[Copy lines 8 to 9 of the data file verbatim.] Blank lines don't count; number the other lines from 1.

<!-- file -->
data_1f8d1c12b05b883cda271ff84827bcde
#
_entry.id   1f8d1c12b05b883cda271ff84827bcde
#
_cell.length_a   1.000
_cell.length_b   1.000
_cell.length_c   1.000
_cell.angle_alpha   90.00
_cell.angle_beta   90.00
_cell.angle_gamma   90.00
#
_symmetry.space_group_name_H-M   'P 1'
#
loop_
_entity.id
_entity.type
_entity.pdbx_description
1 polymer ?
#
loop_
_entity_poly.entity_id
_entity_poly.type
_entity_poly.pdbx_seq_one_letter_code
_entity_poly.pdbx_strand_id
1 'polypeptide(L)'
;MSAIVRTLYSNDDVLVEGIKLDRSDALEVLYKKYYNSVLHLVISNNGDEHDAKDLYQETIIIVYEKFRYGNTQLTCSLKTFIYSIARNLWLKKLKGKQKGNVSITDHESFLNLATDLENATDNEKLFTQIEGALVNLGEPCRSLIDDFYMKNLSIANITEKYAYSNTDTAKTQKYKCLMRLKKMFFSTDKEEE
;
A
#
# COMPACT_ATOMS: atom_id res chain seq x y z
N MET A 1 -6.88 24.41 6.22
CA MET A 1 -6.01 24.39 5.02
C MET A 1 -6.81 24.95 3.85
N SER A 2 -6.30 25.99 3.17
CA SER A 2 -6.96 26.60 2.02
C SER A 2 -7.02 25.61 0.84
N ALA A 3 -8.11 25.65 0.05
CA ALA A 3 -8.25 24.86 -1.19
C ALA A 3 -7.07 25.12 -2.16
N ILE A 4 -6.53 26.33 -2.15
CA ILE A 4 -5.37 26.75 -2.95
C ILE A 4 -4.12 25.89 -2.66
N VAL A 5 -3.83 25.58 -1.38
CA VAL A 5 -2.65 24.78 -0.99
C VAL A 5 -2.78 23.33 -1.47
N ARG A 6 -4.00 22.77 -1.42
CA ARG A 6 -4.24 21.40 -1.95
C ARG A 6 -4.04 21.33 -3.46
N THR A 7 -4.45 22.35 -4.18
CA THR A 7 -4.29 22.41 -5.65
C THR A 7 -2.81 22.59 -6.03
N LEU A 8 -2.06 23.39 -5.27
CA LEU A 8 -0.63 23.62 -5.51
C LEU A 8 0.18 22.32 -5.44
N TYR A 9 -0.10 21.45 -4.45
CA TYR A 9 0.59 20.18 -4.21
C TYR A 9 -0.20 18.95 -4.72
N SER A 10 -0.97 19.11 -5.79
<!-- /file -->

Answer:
_cell.angle_alpha   90.00
_cell.angle_beta   90.00